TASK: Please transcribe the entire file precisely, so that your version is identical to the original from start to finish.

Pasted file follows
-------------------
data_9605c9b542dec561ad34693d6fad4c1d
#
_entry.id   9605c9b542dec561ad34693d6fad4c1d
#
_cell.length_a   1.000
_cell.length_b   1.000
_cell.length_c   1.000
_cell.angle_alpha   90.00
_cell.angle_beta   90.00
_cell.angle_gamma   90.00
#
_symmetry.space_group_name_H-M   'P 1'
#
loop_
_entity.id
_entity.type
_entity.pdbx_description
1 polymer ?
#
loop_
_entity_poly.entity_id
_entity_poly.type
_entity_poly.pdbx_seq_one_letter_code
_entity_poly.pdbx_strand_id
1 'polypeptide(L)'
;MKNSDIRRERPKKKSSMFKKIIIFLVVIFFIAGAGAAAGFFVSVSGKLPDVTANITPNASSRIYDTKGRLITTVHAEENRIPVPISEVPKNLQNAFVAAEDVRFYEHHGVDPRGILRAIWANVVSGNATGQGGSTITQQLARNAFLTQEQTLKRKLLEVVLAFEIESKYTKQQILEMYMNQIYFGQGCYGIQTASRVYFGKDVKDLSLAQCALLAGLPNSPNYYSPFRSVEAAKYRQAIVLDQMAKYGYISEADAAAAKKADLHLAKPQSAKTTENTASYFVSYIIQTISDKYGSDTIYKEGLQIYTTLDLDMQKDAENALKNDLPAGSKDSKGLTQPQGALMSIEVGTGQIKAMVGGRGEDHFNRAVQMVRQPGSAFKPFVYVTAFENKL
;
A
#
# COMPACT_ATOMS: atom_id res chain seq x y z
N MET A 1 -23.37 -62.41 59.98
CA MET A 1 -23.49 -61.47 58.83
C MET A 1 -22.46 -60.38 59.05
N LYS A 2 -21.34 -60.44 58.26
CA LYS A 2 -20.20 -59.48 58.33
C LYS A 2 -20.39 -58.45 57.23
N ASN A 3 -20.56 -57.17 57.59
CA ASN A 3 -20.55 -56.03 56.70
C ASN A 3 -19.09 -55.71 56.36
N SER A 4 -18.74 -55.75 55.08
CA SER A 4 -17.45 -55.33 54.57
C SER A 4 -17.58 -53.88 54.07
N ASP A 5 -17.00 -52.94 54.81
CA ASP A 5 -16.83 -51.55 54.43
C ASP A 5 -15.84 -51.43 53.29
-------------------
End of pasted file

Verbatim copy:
data_9605c9b542dec561ad34693d6fad4c1d
#
_entry.id   9605c9b542dec561ad34693d6fad4c1d
#
_cell.length_a   1.000
_cell.length_b   1.000
_cell.length_c   1.000
_cell.angle_alpha   90.00
_cell.angle_beta   90.00
_cell.angle_gamma   90.00
#
_symmetry.space_group_name_H-M   'P 1'
#
loop_
_entity.id
_entity.type
_entity.pdbx_description
1 polymer ?
#
loop_
_entity_poly.entity_id
_entity_poly.type
_entity_poly.pdbx_seq_one_letter_code
_entity_poly.pdbx_strand_id
1 'polypeptide(L)'
;MKNSDIRRERPKKKSSMFKKIIIFLVVIFFIAGAGAAAGFFVSVSGKLPDVTANITPNASSRIYDTKGRLITTVHAEENRIPVPISEVPKNLQNAFVAAEDVRFYEHHGVDPRGILRAIWANVVSGNATGQGGSTITQQLARNAFLTQEQTLKRKLLEVVLAFEIESKYTKQQILEMYMNQIYFGQGCYGIQTASRVYFGKDVKDLSLAQCALLAGLPNSPNYYSPFRSVEAAKYRQAIVLDQMAKYGYISEADAAAAKKADLHLAKPQSAKTTENTASYFVSYIIQTISDKYGSDTIYKEGLQIYTTLDLDMQKDAENALKNDLPAGSKDSKGLTQPQGALMSIEVGTGQIKAMVGGRGEDHFNRAVQMVRQPGSAFKPFVYVTAFENKL
;
A
#
# COMPACT_ATOMS: atom_id res chain seq x y z
N MET A 1 -23.37 -62.41 59.98
CA MET A 1 -23.49 -61.47 58.83
C MET A 1 -22.46 -60.38 59.05
N LYS A 2 -21.34 -60.44 58.26
CA LYS A 2 -20.20 -59.48 58.33
C LYS A 2 -20.39 -58.45 57.23
N ASN A 3 -20.56 -57.17 57.59
CA ASN A 3 -20.55 -56.03 56.70
C ASN A 3 -19.09 -55.71 56.36
N SER A 4 -18.74 -55.75 55.08
CA SER A 4 -17.45 -55.33 54.57
C SER A 4 -17.58 -53.88 54.07
N ASP A 5 -17.00 -52.94 54.81
CA ASP A 5 -16.83 -51.55 54.43
C ASP A 5 -15.84 -51.43 53.29